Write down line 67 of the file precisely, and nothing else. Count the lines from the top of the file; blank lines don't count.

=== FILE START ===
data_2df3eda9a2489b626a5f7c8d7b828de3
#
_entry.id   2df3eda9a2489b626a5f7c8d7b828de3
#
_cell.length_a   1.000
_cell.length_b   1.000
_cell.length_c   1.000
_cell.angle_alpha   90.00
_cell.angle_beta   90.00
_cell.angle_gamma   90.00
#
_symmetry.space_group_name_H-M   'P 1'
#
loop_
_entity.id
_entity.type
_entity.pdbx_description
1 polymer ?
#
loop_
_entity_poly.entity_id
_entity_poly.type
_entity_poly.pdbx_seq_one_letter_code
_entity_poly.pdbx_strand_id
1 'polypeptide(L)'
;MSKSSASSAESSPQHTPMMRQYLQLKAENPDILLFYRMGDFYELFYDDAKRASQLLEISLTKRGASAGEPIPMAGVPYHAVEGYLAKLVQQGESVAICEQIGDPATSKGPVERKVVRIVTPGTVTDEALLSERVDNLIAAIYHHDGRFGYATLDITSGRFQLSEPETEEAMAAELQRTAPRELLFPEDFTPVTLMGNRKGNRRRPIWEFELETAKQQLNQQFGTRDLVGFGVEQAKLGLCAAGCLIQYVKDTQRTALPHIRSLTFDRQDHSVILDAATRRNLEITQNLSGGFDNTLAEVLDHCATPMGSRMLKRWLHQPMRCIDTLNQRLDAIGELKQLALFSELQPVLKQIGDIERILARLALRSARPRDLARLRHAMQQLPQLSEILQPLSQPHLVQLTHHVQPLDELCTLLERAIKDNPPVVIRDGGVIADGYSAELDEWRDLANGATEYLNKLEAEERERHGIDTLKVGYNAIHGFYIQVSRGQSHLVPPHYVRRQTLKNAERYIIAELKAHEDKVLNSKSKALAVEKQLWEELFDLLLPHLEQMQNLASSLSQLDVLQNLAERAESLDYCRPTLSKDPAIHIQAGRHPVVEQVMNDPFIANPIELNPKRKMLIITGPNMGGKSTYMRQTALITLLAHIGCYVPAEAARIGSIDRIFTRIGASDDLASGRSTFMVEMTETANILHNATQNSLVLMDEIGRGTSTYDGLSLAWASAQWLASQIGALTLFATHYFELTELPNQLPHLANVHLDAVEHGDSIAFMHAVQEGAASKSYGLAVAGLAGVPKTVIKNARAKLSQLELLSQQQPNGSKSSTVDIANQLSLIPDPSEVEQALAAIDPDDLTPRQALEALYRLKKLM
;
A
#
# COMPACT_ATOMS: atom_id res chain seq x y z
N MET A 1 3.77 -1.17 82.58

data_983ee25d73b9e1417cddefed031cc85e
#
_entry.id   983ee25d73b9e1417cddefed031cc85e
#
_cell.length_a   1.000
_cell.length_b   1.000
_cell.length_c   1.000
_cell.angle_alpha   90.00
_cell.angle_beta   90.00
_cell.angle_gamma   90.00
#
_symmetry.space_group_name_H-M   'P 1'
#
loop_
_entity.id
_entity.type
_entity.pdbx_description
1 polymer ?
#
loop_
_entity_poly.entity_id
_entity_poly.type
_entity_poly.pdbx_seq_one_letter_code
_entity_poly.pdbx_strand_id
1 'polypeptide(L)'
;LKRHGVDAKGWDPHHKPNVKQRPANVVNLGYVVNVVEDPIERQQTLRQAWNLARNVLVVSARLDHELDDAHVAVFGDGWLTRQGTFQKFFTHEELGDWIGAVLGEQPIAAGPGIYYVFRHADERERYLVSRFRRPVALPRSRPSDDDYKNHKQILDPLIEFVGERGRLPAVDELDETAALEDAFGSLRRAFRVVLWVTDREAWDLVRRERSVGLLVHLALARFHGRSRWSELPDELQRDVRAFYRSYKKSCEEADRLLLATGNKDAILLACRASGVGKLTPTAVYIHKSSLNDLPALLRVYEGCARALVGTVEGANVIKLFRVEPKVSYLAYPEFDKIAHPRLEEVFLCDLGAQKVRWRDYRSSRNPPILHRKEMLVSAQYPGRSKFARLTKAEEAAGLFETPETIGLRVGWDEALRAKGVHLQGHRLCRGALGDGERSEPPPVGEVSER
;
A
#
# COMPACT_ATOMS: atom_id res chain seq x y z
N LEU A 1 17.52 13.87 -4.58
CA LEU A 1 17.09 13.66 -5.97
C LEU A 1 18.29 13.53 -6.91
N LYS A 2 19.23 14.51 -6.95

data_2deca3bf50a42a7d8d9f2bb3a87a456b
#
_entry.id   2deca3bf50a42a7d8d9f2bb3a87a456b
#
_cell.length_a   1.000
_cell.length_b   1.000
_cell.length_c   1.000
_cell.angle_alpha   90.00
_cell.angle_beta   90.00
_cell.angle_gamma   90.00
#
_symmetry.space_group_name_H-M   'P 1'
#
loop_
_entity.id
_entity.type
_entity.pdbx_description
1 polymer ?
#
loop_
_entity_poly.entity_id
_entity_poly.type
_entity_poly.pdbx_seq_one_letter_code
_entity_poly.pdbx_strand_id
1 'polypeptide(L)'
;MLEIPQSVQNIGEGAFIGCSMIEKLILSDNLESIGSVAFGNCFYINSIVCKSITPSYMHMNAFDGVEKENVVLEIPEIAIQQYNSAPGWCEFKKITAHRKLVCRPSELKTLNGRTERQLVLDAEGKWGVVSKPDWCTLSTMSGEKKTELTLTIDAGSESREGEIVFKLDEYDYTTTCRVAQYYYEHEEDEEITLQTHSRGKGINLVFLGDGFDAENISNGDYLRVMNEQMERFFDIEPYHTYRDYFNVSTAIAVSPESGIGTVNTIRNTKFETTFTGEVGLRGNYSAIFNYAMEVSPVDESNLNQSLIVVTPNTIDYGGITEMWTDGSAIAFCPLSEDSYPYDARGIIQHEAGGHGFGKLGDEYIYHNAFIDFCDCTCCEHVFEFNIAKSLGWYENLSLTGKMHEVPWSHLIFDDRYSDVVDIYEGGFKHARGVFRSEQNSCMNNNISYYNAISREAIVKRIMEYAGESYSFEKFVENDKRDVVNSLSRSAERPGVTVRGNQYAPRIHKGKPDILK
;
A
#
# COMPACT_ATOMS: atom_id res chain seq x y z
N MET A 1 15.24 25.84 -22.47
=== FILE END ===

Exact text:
#